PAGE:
People riding the boat tram on car-free market street

Starting today, Market Street is car-free.

City leaders, advocacy organizations, community members, and city agencies gathered at Embarcadero Plaza to celebrate the new car-free zone. Congrats to SFMTA for kicking off these improvements through its quick-build program. 

Car-free Zone

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The street transformation includes:

  • 100 new cross-street passenger and commercial loading zones to accommodate safe loading
  • Peak hour loading restrictions on Market Street to reduce conflicts between people on bicycles, transit and commercial vehicles
  • Extending existing transit-only lane east from Third to Main Street - the segment of Market with the most transit service - and making it Muni-only (taxis and non-Muni buses will no longer be allowed) Installing painted safety zones at eight intersections to make crossing the street safer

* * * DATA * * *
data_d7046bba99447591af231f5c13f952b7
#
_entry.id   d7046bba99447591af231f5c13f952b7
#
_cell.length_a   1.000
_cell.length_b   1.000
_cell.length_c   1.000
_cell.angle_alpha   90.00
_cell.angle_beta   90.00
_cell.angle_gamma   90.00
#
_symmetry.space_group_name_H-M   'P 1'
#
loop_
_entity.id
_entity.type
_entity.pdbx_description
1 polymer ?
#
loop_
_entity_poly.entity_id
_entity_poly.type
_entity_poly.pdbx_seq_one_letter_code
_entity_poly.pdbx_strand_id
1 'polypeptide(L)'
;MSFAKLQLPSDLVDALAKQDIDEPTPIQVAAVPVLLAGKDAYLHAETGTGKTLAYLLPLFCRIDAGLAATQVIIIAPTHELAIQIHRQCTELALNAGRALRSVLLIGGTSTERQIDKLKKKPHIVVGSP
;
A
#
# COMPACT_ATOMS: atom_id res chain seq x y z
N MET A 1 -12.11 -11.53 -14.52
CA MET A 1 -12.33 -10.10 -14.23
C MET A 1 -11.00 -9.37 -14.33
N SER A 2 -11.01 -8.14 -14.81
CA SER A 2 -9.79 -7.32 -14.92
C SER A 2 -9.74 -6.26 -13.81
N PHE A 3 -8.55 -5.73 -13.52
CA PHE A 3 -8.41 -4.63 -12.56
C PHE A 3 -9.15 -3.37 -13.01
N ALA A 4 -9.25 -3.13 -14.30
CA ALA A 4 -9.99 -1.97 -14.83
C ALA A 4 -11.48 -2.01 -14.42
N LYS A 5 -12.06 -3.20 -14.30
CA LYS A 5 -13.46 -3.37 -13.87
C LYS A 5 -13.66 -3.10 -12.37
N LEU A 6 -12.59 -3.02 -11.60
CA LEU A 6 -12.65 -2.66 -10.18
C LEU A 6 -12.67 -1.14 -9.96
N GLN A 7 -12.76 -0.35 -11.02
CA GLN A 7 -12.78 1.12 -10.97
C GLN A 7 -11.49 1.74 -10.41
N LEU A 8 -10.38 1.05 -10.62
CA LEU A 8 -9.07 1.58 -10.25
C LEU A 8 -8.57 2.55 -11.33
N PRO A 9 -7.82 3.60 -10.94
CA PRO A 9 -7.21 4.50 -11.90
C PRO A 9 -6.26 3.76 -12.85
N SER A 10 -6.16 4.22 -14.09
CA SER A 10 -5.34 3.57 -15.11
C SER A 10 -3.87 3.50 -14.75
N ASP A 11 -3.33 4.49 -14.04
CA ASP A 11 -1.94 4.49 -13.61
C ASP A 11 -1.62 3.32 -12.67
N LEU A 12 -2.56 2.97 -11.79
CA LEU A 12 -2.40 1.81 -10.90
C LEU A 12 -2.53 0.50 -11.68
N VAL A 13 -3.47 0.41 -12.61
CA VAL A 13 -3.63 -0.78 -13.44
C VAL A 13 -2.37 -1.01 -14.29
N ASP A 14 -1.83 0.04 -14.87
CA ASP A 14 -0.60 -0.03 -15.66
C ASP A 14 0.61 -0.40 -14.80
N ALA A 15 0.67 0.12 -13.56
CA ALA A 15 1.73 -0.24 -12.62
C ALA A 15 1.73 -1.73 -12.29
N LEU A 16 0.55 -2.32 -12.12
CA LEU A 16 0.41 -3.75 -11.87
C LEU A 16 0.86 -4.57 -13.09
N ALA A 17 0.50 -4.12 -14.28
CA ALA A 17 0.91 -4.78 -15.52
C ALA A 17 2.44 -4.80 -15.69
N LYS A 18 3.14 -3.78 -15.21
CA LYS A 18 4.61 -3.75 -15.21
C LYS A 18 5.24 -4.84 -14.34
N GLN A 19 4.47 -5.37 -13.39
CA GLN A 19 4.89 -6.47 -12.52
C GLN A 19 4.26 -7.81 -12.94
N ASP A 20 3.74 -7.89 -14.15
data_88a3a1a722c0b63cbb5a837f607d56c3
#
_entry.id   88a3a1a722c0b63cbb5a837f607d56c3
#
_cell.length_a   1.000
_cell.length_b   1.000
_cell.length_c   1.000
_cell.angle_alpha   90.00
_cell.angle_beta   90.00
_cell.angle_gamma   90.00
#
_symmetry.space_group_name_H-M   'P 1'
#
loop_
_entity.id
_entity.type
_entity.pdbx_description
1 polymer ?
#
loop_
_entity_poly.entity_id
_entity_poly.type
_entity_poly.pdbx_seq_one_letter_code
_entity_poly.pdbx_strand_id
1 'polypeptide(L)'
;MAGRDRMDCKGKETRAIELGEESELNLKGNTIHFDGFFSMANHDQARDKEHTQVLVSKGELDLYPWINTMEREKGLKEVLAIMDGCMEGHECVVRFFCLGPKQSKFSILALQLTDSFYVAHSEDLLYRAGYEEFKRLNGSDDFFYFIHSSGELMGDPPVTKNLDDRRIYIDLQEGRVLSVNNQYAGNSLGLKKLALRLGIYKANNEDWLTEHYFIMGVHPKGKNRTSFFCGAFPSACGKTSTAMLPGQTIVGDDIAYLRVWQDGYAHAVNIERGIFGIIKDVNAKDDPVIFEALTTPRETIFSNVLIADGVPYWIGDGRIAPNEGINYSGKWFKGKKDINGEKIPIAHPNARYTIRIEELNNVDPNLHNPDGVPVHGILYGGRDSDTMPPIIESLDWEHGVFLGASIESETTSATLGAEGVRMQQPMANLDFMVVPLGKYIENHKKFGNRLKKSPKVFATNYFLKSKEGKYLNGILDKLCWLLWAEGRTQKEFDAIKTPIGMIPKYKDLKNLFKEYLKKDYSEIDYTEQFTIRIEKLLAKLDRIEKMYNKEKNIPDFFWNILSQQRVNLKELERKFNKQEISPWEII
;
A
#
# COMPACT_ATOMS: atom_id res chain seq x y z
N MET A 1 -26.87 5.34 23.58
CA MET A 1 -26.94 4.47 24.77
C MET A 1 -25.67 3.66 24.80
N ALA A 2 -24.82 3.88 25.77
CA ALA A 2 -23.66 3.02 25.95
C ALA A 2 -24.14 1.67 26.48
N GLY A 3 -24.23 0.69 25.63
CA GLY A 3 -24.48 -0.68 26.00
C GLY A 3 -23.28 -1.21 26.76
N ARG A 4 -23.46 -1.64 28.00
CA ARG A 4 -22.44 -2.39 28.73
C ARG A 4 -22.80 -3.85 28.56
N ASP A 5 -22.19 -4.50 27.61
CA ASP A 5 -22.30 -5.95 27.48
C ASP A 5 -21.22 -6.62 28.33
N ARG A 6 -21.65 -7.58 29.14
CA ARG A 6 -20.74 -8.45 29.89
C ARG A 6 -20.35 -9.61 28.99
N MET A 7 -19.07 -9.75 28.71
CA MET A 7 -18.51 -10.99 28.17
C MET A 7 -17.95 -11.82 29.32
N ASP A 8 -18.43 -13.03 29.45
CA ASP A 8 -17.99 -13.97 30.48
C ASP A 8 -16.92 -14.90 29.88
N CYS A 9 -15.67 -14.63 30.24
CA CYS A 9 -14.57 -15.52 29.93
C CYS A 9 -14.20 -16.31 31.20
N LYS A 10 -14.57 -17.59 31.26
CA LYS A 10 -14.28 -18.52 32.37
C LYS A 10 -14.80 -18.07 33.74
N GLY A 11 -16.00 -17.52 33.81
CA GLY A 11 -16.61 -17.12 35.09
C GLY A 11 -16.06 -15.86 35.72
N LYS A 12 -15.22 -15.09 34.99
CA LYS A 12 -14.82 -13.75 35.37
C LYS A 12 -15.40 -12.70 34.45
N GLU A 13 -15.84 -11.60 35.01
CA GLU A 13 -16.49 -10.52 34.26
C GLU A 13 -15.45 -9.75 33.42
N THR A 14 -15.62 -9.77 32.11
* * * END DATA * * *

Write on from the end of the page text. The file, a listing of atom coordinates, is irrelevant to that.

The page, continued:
• Adding bicycle intersection improvements at Eighth, Page, Battery, and Valencia streets
  • Changes to sections of Ellis, Jones, 2nd and Steuart streets to improve safety and vehicle movement

The Transportation Authority has provided over $6 million in sales tax funds to support SFMTA's Quick Build program and planning for a safer Market Street. We have also committed $17 million towards the Better Market Street project.

The implementation of car-free Market Street has been a long-time coming: The Transportation Authority developed the Market Street Action Plan in 2004 and published a policy study (PDF) recommending automobile restrictions for Market Street in 2009. This helped inform the SFMTA's subsequent approval of turn restrictions and the decision to implement a car-free Market Street.

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San Francisco's voter-approved Transit-First Policy states that decisions regarding the use of our public streets and sidewalks shall prioritize public rights of way for pedestrians, bicyclists, and public transit.

The Better Market Street project will deliver transformative transportation, street, and safety improvements along 2.2 miles of Market Street between Octavia Boulevard and the Embarcadero.

San Francisco has vowed to eliminate all traffic-related deaths by 2024 through education, enforcement, and road infrastructure redesign.